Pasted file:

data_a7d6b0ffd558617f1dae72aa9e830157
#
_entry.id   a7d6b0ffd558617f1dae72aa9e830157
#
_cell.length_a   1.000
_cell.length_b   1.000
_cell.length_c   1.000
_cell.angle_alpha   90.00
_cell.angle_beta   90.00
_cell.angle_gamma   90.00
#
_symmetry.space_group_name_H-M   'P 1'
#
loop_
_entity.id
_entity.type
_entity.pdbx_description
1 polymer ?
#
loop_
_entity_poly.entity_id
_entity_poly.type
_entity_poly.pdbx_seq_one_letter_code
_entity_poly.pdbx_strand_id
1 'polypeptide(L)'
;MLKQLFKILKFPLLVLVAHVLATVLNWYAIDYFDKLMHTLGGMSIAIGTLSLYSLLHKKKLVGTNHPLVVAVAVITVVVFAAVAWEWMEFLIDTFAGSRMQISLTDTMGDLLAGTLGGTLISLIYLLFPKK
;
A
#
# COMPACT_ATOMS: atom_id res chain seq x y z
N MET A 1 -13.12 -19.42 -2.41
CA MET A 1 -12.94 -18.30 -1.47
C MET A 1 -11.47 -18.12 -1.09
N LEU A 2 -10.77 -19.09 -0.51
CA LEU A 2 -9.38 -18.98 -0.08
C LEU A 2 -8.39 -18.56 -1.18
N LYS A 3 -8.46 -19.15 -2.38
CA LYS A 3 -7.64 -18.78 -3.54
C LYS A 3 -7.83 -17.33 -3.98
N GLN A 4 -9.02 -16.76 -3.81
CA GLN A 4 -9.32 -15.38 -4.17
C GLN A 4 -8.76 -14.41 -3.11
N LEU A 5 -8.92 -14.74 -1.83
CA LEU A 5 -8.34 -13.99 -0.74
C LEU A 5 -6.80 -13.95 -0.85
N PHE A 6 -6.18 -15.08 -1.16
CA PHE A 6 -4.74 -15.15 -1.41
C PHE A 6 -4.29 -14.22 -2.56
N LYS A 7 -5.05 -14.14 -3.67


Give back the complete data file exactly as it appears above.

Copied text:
data_a7d6b0ffd558617f1dae72aa9e830157
#
_entry.id   a7d6b0ffd558617f1dae72aa9e830157
#
_cell.length_a   1.000
_cell.length_b   1.000
_cell.length_c   1.000
_cell.angle_alpha   90.00
_cell.angle_beta   90.00
_cell.angle_gamma   90.00
#
_symmetry.space_group_name_H-M   'P 1'
#
loop_
_entity.id
_entity.type
_entity.pdbx_description
1 polymer ?
#
loop_
_entity_poly.entity_id
_entity_poly.type
_entity_poly.pdbx_seq_one_letter_code
_entity_poly.pdbx_strand_id
1 'polypeptide(L)'
;MLKQLFKILKFPLLVLVAHVLATVLNWYAIDYFDKLMHTLGGMSIAIGTLSLYSLLHKKKLVGTNHPLVVAVAVITVVVFAAVAWEWMEFLIDTFAGSRMQISLTDTMGDLLAGTLGGTLISLIYLLFPKK
;
A
#
# COMPACT_ATOMS: atom_id res chain seq x y z
N MET A 1 -13.12 -19.42 -2.41
CA MET A 1 -12.94 -18.30 -1.47
C MET A 1 -11.47 -18.12 -1.09
N LEU A 2 -10.77 -19.09 -0.51
CA LEU A 2 -9.38 -18.98 -0.08
C LEU A 2 -8.39 -18.56 -1.18
N LYS A 3 -8.46 -19.15 -2.38
CA LYS A 3 -7.64 -18.78 -3.54
C LYS A 3 -7.83 -17.33 -3.98
N GLN A 4 -9.02 -16.76 -3.81
CA GLN A 4 -9.32 -15.38 -4.17
C GLN A 4 -8.76 -14.41 -3.11
N LEU A 5 -8.92 -14.74 -1.83
CA LEU A 5 -8.34 -13.99 -0.74
C LEU A 5 -6.80 -13.95 -0.85
N PHE A 6 -6.18 -15.08 -1.16
CA PHE A 6 -4.74 -15.15 -1.41
C PHE A 6 -4.29 -14.22 -2.56
N LYS A 7 -5.05 -14.14 -3.67